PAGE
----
Reports of Putin’s troubles are piling up

As world leaders gathered at the United Nations in New York and condemned him, Russian President Vladimir Putin returned home in an effort to refuel his depleted war machine.

His foreign minister, Sergey Lavrov, was conspicuously absent as US Secretary of State Antony Blinken delivered a scathing speech at the UN Security Council, documenting what he called Russia’s war crimes since February.

“If Russia stops fighting, the war will be over. If Ukraine stops fighting, Ukraine will be over,” Blinken said, pledging to keep increasing US aid to Ukraine.

Russia’s military is divided as Putin is directly involved

CNN’s Katie Bo Lillis reported Thursday that Putin was directly instructing generals in the field, suggesting a level of micromanagement rare in modern warfare and evidence of the dysfunction in the Russian military that the war in Ukraine has exposed.

“There are major disagreements on strategy with military leaders struggling to agree on where to focus efforts to strengthen defense lines, multiple sources familiar with U.S. intelligence said,” according to Lillis. Read more about Lillis’ report.

Which Russians will be affected by this mobilization?

The cost to Russia is well documented, but these new reports on its citizens and prisons suggest a new chapter in militarization.

In a speech, Putin announced a “partial mobilization”. focused on reservists with prior military experience. But the fine print of his written decree raised doubts as to whether a capable person was forced to wear the uniform.

CNN’s international team noted: “The ultimate significance of the apparent disagreement remains unclear. And it remains to be seen whether the Kremlin has any appetite for a broader mobilization of the general civilian population.”

There is evidence that some Russians are not interested in waiting to see how far the mobilization will go.

CNN Travel reported on the surge in interest in flights out of Russia. Photos of long traffic lines at Russia’s land borders have suggested people are fleeing the country to Kazakhstan, Georgia and Mongolia.

Dragging more Russians into the war

“(Putin) has declared a de facto war on the home front, not only on the opposition and civil society, but also on Russia’s male population,” wrote Andrei Kolesnikov, senior fellow at the Carnegie Endowment for International Peace and author. Several books on Russian political and social history, in an essay on CNN Opinion. Read more reviews of Kolesnikov.

Russia cannot support the new troops

Conscripting people won’t solve Putin’s problems, according to a scathing analysis by CNN’s Brad Landon. Russia’s depleted military doesn’t have the training capacity or supplies for that many people.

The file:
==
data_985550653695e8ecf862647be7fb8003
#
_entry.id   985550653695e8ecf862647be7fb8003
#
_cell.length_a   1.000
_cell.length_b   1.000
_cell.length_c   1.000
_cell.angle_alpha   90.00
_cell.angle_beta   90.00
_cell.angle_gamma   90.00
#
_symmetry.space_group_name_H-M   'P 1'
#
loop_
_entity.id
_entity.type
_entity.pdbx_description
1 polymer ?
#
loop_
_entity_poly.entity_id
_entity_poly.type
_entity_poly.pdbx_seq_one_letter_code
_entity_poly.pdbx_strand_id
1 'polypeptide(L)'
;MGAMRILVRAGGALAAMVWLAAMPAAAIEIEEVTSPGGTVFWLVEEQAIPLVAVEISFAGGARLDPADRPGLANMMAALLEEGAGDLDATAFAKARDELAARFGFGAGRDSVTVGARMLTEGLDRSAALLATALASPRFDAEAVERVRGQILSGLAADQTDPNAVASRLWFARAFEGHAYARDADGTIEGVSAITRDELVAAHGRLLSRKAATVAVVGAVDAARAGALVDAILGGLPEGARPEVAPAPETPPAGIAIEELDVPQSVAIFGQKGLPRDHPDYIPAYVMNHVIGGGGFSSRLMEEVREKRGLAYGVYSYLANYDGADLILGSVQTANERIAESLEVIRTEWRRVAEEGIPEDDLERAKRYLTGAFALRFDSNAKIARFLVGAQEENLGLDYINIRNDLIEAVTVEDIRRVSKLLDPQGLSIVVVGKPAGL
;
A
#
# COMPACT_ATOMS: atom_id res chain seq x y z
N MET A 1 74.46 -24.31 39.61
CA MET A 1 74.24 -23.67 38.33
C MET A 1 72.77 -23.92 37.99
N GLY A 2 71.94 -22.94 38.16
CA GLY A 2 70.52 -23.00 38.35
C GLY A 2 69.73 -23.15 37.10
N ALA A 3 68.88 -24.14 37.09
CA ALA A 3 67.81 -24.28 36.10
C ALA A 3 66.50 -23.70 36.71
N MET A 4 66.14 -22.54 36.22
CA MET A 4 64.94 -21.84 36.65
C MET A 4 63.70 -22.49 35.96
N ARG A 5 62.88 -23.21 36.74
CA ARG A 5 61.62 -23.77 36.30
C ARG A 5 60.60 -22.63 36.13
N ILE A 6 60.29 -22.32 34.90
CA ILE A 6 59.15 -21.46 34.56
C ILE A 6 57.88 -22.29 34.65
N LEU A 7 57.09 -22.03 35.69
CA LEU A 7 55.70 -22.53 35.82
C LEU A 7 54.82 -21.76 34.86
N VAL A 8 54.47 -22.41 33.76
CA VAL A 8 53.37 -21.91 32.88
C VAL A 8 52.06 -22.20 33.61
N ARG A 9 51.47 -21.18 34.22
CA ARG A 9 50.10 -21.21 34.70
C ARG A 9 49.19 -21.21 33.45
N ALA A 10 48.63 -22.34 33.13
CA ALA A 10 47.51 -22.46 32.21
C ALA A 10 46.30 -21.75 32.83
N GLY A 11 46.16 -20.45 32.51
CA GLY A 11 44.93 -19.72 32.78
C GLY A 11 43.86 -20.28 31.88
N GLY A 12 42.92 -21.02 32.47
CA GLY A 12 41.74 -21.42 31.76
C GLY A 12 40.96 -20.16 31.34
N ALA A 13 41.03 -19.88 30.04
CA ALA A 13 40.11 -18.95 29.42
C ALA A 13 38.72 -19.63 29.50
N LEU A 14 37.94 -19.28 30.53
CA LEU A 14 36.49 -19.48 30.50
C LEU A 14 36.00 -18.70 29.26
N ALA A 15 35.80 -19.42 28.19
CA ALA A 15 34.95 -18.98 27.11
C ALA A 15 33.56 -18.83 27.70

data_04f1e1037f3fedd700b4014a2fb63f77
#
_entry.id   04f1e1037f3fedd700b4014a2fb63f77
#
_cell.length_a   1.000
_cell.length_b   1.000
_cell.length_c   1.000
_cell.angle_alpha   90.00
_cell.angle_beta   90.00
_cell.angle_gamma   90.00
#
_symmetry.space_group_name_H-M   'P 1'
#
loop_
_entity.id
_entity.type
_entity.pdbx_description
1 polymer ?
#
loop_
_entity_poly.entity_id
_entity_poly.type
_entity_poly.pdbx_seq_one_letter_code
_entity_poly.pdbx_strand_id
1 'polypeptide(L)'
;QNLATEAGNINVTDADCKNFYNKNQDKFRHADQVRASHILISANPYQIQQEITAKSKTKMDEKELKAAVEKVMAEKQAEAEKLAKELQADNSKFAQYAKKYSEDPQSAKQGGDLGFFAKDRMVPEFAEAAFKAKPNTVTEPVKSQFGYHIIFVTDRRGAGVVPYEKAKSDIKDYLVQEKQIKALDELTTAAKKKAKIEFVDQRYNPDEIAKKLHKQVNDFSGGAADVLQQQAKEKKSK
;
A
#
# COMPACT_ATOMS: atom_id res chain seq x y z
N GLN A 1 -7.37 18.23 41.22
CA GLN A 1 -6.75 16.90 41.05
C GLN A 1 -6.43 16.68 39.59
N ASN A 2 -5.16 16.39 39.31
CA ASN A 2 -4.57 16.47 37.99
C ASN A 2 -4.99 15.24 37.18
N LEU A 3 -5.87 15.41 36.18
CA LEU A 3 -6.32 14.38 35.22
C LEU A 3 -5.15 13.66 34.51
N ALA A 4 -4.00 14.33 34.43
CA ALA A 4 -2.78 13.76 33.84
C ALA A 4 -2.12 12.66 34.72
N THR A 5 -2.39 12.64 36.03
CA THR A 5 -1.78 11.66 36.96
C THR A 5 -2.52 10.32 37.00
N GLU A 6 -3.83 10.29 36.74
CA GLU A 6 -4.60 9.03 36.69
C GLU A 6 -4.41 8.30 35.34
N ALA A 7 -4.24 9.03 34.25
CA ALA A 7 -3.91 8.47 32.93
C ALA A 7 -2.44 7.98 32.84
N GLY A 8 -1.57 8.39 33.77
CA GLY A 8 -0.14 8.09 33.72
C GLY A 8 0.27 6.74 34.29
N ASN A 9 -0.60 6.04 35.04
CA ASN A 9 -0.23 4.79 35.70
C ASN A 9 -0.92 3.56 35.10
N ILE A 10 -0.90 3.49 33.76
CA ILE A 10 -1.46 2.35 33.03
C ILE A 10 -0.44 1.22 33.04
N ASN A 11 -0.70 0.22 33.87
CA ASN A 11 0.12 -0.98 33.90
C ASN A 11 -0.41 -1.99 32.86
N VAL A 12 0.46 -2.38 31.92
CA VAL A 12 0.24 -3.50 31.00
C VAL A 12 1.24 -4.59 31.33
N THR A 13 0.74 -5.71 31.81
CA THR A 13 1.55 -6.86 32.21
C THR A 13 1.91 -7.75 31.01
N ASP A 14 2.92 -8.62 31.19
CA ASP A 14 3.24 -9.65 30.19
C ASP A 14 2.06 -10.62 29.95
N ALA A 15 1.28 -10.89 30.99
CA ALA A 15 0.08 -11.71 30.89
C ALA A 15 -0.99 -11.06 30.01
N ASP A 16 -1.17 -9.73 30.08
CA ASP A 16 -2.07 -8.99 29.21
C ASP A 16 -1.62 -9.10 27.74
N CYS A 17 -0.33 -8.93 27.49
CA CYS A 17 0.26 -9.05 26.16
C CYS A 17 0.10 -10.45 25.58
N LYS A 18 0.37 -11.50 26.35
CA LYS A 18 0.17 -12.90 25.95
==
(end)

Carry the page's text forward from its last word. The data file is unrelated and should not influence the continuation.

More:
“If they face Ukrainian weapons on the front lines,” Lendon wrote of the calls, “they may be the latest casualties of an invasion that Putin began more than seven months ago that has seen the Russian military fail. Almost every facet of modern warfare.”

Lendon cited the open-source intelligence website Oryx, which uses only confirmed losses with photo or video evidence to document Russia’s loss of more than 6,300 vehicles, including 1,168 tanks, since the fighting began.

Dissidents see progress

Nadya Tolokonnikova is a Russian dissident and founder of the activist and artist group known as Pussy Riot. He spent two years in a Russian prison and said this on CNN on Thursday it will be harder for the Russians to oppose Putin.

“I know very well the price of protesting in Putin’s Russia. And that price is growing every day, Putin is increasingly uncomfortable with his position in the geopolitical arena.”

But he said the movement against him is growing.

“Those who oppose Putin have real power, and that is the reason for Putin’s repression on us,” he said. “We are building (a) An alternative Russia with values ​​different from Putin’s. We want to be part of Western civilization.”

The crisis of democracies

Although the news out of Russia looks very bad for Putin and the news out of Ukraine suggests that the Ukrainian military continues to exceed all expectations, it is still hard to fathom a change in leadership there.

It is rooted, as we have written here before, until the government turns against it.

The same thing does not happen in democracies, where leaders come and go. So it’s worth checking out another geopolitical story from the UN meeting in New York perhaps, after all, one of the fragility of Western democracies.

In an exclusive US interview with CNN’s Jake Tapper, French President Emmanuel Macron warned of this crisis.

“I think we have [a] The great crisis of democracies, what I would call liberal democracies. Let’s be clear about that. Why? First of all, because having open societies and open and very cooperative democracies puts pressure on your people. It can destabilize them,” Macron said.

As CNN’s Paul LeBlanc notes, “Macron’s comments echo President Joe Biden’s broader effort to redefine the 21st century global competition as defined by democracies versus autocracies.” Read more about Macron’s interview.